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Related Verses: 2 Timothy 3:16-17; 2 Peter 1:19-21

Leading Question: What would we be missing if we spoke only of God the Father and God the Son, but not of God the Spirit?

From a practical point of view, “Trinity” allows us to focus on three important aspects of our relationship with God. The Father assures us that someone is always on the throne; the Son assures us that God identifies with us as earthly beings; the Spirit assures us that God is everywhere present.

Our challenge in understanding that “division of labor” is that we have no way of comprehending a personal being who is everywhere present and capable of ministering to the entire human family as individuals. Whenever we speak of the Trinity it is well to remember this somewhat humorous quote from Robert South, a well-known English minister bridging the 1600s and the 1700s: “Just as denying this fundamental Christian belief could cost you your soul, so trying too hard to understand it could cost you your wits.”

I can imagine a majestic being on a heavenly throne; I can grasp the idea of a God/man who came among us, someone we could hear, see, and touch (cf. 1 John 1:1-4). But a spirit, a breath, and wind – the same word is used with all three meanings in both Testaments – is simply beyond my ability to fathom, especially when this spirit/wind/breath is said to be a person.

So looming over us all quarter will be this amorphous being we can scarcely comprehend, yet, according to Scripture, still plays an important part in our spiritual lives. But perhaps that phrase “according to Scripture” is a good place to start. Indeed that points us to the theme of our lesson for this first week of the quarter.

Comment on leading question: Would it be safe to say that we would be missing the idea of omnipresence if we did not have the Spirit?

2 Tim. 3:16-17: All scripture is inspired by God and is useful for teaching, for reproof, for correction, and for training in righteousness, 17 so that everyone who belongs to God may be proficient, equipped for every good work. (NRSV)

2 Peter 1:19-21: So we have the prophetic message more fully confirmed. You will do well to be attentive to this as to a lamp shining in a dark place, until the day dawns and the morning star rises in your hearts. 20 First of all you must understand this, that no prophecy of scripture is a matter of one’s own interpretation, 21 because no prophecy ever came by human will, but men and women moved by the Holy Spirit spoke from God. (NRSV)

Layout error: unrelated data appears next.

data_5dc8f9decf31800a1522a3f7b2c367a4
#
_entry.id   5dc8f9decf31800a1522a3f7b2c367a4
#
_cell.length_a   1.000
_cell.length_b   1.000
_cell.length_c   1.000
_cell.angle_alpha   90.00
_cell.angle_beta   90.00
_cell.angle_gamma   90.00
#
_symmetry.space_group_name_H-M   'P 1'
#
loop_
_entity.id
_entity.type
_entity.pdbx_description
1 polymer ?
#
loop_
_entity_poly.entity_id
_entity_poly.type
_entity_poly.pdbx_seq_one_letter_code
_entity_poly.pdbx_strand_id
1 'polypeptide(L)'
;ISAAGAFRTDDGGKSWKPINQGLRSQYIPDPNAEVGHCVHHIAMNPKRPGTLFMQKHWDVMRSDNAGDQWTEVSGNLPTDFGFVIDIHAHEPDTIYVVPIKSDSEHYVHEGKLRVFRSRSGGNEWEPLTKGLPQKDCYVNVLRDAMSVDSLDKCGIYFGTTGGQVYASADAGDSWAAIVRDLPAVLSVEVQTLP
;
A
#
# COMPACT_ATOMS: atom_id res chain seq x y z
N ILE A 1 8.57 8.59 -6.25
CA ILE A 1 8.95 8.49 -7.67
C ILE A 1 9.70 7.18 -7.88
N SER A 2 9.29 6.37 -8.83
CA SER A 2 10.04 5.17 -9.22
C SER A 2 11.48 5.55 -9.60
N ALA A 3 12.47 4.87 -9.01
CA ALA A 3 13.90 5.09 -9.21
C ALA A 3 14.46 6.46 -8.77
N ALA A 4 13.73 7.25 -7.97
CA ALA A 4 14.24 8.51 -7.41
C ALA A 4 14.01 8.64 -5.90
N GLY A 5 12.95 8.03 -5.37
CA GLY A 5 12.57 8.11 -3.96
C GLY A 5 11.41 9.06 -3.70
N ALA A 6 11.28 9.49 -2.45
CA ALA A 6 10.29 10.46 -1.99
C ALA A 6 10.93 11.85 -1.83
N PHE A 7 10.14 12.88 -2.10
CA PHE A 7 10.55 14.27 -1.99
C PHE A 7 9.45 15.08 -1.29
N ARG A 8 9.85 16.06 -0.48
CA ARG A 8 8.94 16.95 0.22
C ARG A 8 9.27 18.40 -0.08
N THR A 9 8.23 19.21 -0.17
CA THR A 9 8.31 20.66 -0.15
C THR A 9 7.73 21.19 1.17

Note: These oft-cited passages actually tell us nothing about how inspiration works. They 2 both simply affirm that God inspired the Scriptures. The only way to affirm what that means is for Spirit-guided believers to draw on the Bible inductively, seeking to illustrate what inspiration means.

2. Question: Of the three ways in which Scripture has come down to us – revelation, research, and experience – which has the priority?

Note: If we look Scripture to illustrate these three modes, we don’t have to look far. For “revelation”: Daniel and Revelation; for “research,” Luke 1:1-4; for “experience,” Proverbs is probably the clearest biblical example. Which of these is likely to be most powerful, most effective? Should we privilege one mode over the other two?

3. Question: What is the difference between “inspiration” and “revelation”?

Note: It might be helpful to say that all of Scripture is “inspired,” but not all of it is “revelation.” But such a way of relating the two terms can be problematic, for when one refers to the history of interpretation, Scripture has always been seen as part of “special revelation,” not “natural” or “general” revelation. Thus the impression arises that all of Scripture was given by way of vision.

Regardless of how one defines or uses the terms, however, one thing should be clear, namely, that neither revelation nor inspiration can be proven. They are claims for the text that Christians have made, guided by the Spirit. But even though these claims cannot be proven, we accept by faith the truths that have been handed down by the Christian community.

4. Question: Does inspiration guarantee the “truth” and the correct “application” of Scripture?

Note: As 2 Timothy 3:16-17 affirms, Scripture is profitable. Yet that “profitable” application requires the on-going guidance of the Spirit. Scripture does not automatically apply itself. The application is always made by human beings under the guidance of the Spirit. And the safest mode for making applications generally involves a Spirit-guided community. But that too, cannot be “proven.” We always live by faith.

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